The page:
The California Assembly voted today to ban the sale of consumer products containing plastic microbeads. Microbeads are tiny particles of plastic used in facial scrubs, shampoo, soap, toothpaste, eyeliner, lip gloss, deodorant, and sunblock. When these products are washed down a sink or shower drain, they aren’t removed by treatment at a wastewater plant—so they enter San Francisco Bay.
The city council of Richmond this week passed a resolution opposing the transport of coal and petroleum coke (a toxic byproduct of oil refining) in open rail cars through the city. Shipping coal and pet coke in open cars can spread highly toxic dust into surrounding areas, contaminating neighborhoods near railroad tracks. The dust can also be washed and blown into San Francisco Bay.
The May 19 spill of 21,000 gallons of oil into the Santa Barbara Channel shows how vulnerable California waters are, and how much San Francisco Bay needs strong protection from oil spills.
San Francisco Baykeeper is pleased to announce that our new Executive Director is Sejal Choksi-Chugh. Sejal has been an organizational leader on staff for 13 years, most recently serving as Program Director, and for the last several months, also as Interim Executive Director.
Local oil refineries plan to bring more crude oil from the Canadian tar sands into the Bay Area by ship, raising the risk of spills of this heavy, dirty oil into San Francisco Bay.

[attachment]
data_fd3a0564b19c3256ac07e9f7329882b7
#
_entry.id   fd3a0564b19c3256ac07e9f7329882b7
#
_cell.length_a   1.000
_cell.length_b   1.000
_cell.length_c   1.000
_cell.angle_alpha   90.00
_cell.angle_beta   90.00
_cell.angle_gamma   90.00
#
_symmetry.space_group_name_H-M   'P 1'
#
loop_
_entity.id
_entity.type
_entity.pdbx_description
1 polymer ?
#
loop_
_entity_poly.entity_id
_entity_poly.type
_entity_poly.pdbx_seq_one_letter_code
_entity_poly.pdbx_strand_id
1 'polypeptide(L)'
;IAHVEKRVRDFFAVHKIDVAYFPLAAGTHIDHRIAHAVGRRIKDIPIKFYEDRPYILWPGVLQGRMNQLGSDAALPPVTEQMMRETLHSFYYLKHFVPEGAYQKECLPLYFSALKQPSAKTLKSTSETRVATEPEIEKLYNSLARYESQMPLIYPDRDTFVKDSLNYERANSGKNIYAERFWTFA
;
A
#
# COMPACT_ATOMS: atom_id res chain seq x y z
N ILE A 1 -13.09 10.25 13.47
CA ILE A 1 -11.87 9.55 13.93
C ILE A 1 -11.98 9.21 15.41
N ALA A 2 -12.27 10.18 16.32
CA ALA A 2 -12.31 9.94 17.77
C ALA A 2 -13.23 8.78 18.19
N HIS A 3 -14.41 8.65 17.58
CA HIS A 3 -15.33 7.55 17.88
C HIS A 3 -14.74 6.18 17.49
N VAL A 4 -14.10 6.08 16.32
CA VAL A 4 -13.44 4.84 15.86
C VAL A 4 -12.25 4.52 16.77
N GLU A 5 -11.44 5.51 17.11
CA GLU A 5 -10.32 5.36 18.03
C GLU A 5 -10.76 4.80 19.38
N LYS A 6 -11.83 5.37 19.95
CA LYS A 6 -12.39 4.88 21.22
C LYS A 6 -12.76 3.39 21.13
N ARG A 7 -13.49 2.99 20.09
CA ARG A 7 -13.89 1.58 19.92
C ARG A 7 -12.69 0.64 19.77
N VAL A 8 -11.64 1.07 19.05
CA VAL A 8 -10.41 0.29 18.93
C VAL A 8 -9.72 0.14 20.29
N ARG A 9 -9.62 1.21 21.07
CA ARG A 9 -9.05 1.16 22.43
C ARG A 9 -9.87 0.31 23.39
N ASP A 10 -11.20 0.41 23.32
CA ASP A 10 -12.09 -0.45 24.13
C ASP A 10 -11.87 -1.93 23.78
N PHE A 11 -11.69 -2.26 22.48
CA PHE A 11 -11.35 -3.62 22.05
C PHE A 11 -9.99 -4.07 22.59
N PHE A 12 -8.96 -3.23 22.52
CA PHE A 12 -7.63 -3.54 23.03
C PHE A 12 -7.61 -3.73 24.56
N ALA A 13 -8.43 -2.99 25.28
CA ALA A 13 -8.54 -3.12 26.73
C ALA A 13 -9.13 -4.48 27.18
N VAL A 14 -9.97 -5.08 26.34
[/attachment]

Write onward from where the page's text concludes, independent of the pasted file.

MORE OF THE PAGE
“This is heavy oil. It sinks. If it’s spilled from a ship, it’s going to instantaneously cover the bottom of the Bay which will almost automatically kill everything that is on the Bay floor,” said Sejal Choksi-Chugh, Baykeeper Interim Executive Director. “We shouldn’t even be contemplating having those vessels come in to the Bay until we are ready to deal with a spill.”
McHugh Auto Wrecking in Concord recently agreed to make significant changes to its site in order to keep the auto dismantler’s toxic runoff from polluting San Francisco Bay. Baykeeper brought suit under the Clean Water Act based on McHugh Auto Wrecking’s self-reported sampling of storm water running off its site. The sampling showed that the facility was releasing high levels of pollutants such as copper, lead, zinc, and aluminum into tributaries of nearby Carquinez Strait, which flows into the Bay.
Baykeeper’s Sejal Choksi-Chugh Receives Environmental Leadership Award
Sejal Choksi-Chugh, Baykeeper’s Program Director and Interim Executive Director, was honored on April 9 with the UC Berkeley Law Ecology Law Quarterly’s annual Environmental Leadership Award.
In the 25th victory for Baykeeper’s Bay-Safe Industry Campaign, Cole Brothers Auto Wrecking, an auto dismantling facility in Oakland, recently agreed to implement controls to protect San Francisco Bay from the company’s contaminated runoff.
Residential water use in the Bay Area averaged 58 gallons per person per day this February, making it the most water efficient urban region in the state. Compared with February 2013, however, consumption was reduced by only 8% - a far cry from Governor Brown's recent 25% mandatory target.
Baykeeper is sponsoring state legislation that would protect wildlife and San Francisco Bay waters if a toxic non-petroleum substance is spilled or dumped into the Bay. Senate Bill 718, introduced by Senators Mark Leno, D-San Francisco, and Loni Hancock, D-Berkeley, was inspired by the January release of a mysterious sticky gray substance into San Francisco Bay, dubbed in press reports as “mystery goo,” that killed more than 200 birds and harmed many more.